One more attraction for pilgrims to Kerala

Efforts to restore kalari at Muhamma

About 300 metres off the local bus station at Muhamma in Alappuzha district stands a decrepit structure in wood, under a crumbling thatched roof.

Ste­e­ped in legend but left on the margins of popular history, the structure is believed to be the kalari (a martial art training ground) where Lord Ayyappan – as young Manikandan, the adopted son of the King of Pandalam – was initiated into martial art training by the Mooppan (master) Panicker of the Cheerappanchira family here. A nine-year legal battle later, the family has constructed walls around this tharavadu (family home) and is taking first steps toward developing the property as a centre of spiritual learning and “eco-spiritual experience”.

The kalari hosts groups of pilgrims during the mandalam season at the Lord Ayyappa Temple atSabarimala but a general lack of public awareness on the legend attached to this ancient tharavadu is something that baffles even descendants of the Cheerappanchira family who have maintained the structure over centuries. During the past decade, the family has had to deal with less spiritual issues; encroachment of the 50-cent property on which the structure stands and recurring court battles over ownership of the property, among others.

M Balasubramoniam (72) who is married to one of the family’s descendants, Padmaja, told Deccan Herald that plans were on to develop the kalari as a destination that imparts “boundless knowledge” on the lines of a tapovanam, a mutt set in the woods. The Cheerappanchira family has tied up with emin­ent environmentalist K V Dayal and launched a programme to plant a variety of trees in the property. A team from the state-run Vastuvidya Gurukulam in Aranmula has already visited the property and conducted preliminary evaluation of the centuries-old structure.

A pictorial representation of legends attached to the kalari and a Nakshatra Vanam (a star forest with trees that correspond with star signs) are among features of the proposed centre. Promoters of the restoration project have also proposed to retrieve a lost sword believed to have been used by Manikandan during his days of combat training at the tharavadu. Some of the wood in the structure is in advanced stages of decay. Descendants of the Cheerappanchira family have erected a metallic structure over the tharavadu as part of the first phase of the restoration project.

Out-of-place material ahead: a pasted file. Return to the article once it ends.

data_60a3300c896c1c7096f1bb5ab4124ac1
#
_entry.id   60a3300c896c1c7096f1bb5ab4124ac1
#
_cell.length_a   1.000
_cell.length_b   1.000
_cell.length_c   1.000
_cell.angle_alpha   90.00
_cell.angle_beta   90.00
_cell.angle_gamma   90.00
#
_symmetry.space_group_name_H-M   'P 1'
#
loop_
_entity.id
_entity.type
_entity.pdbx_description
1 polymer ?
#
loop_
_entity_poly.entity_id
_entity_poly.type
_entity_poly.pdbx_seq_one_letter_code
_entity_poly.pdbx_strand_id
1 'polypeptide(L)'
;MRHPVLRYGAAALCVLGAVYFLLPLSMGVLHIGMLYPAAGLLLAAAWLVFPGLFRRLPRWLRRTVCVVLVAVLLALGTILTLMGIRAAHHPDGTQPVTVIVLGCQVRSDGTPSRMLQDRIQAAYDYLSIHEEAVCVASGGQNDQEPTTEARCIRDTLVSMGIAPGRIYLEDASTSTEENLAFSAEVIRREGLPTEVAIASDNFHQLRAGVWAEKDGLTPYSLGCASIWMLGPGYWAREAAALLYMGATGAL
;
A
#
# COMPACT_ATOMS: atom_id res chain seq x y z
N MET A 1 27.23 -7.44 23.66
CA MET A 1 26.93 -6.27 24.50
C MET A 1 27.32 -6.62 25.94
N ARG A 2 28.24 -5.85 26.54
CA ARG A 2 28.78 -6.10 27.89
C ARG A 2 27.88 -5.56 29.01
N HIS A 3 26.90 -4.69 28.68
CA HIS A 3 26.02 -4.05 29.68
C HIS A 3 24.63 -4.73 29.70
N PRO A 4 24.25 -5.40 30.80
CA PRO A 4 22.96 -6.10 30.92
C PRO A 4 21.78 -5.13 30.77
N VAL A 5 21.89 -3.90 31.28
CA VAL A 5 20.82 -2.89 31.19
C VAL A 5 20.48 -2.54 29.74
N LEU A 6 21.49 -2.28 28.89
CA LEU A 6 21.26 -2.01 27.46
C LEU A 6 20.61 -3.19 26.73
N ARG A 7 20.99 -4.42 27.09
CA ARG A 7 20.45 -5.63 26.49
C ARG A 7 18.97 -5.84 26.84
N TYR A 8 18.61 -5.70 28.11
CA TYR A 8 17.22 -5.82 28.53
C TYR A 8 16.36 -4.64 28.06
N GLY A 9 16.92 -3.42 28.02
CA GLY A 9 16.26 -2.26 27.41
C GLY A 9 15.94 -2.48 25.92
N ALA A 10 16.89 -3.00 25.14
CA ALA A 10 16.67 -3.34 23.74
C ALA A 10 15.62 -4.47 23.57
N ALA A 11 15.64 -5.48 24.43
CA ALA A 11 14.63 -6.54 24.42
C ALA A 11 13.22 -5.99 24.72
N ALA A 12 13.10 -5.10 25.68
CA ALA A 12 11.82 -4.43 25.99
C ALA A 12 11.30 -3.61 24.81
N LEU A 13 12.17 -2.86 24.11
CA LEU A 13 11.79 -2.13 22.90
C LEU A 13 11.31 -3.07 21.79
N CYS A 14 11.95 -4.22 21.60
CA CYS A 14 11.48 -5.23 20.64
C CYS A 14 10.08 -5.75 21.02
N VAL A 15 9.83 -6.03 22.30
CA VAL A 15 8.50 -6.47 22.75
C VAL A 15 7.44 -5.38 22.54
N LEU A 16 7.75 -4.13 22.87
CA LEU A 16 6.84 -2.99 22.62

“We hope to facilitate a gurukul model of education at the proposed centre. Spiritual discourses and Veda education are being planned at the centre as well; the crucial impetus to the restoration project, however, will have to come in the form of financial and government support,” Balasubramoniam said. The Shambu Balasubramoniam Memorial (SBM) Trust, based in Cherthala in Alappuzha district, is managing the restoration project. The trust that was formed in memory of Shambhu, the teenage son of Balasubramoniam and Padmaja who died in an accident in 2009, also conducts extensive road safety progra­mmes and awareness drives on lifestyle diseases.

The nature of restoration will be finalised as the team advances in its assessment of the structure. “The idea is to retain the structure with all its strong bases while giving it a facelift,” Balasubramoniam said. The SBM Trust is also planning to collaborate with philanthropists for sponsorships to construct amenities at the centre; first on the agenda is a pathasala. 

Muhamma is on the Alappuzha-Thanneermuk­kam road, about 12 km from Alappuzha town. The Cheerappanchira tharavadu is located on the western flank of the Vembanad Lake. Alappuzha, Kochi and Kottayam are the major towns near Muhamma. In the recent decades, the tharavadu has been prote­cted by the family’s daughters over generations; Kaliyamma, Kunjipillayamma, Vanajakshiamma and now, her daughter Padmaja and her family. The tharavadu where legend, faith and history come together is included in the routes of pilgrims who visit the nearby Mukkaalvattom Ayyappa Temple. 

“There are pilgrims who know that the kalari 

exists somewhere near Alappuzha but there hasn’t been any substantial literature on its legend. The destination has immense potential to be developed as one of the many idathaavalams (halting points) for pilgrims with rest-rooms and other amenities during the Sabarimala season. The location’s proximity to routes leading to the hill shrine also makes it easier to be linked with those roads,” Vijayakumar, a resident of nearby Thuravoor and supporter of the SBM trust’s activities, said. 

The life period of Manikandan is considered to be between AD 1125 and  AD 1225 . The kalari is also believed to have hosted social reformer and spiritual leader Sree Narayana Guru during his visits to Muhamma. Representatives of the family said age of the structure is still being ascertained and that there is evidence pointing to its existence many decades ahead of Manikandan’s period. The family is also claimed to have had rights to the vedi vazhipaadu (an offering through fireworks) at the temple in Sabarimala.The Cheerappanchira family believes that the kalari doubled as hermitage for Manikandan and the nearby Mukkaalvattom (mukkaal in Malayalam means three quarters) Ayyappa Temple built by the family is a pointer to the three quarters of the year the Lord spends as residing deity in Muhamma.

“Legend has it that Lord Ayyappan stays here at the temple for three quarters of the year and only the rest of the year at Sabarimala,” Balasubramoniam said. He added that the proposed centre would not limit itself to religion and spirituality and link spiritual awakening with modern facets of science and technology and promote organic farming techniques through workshops and seminars. R 

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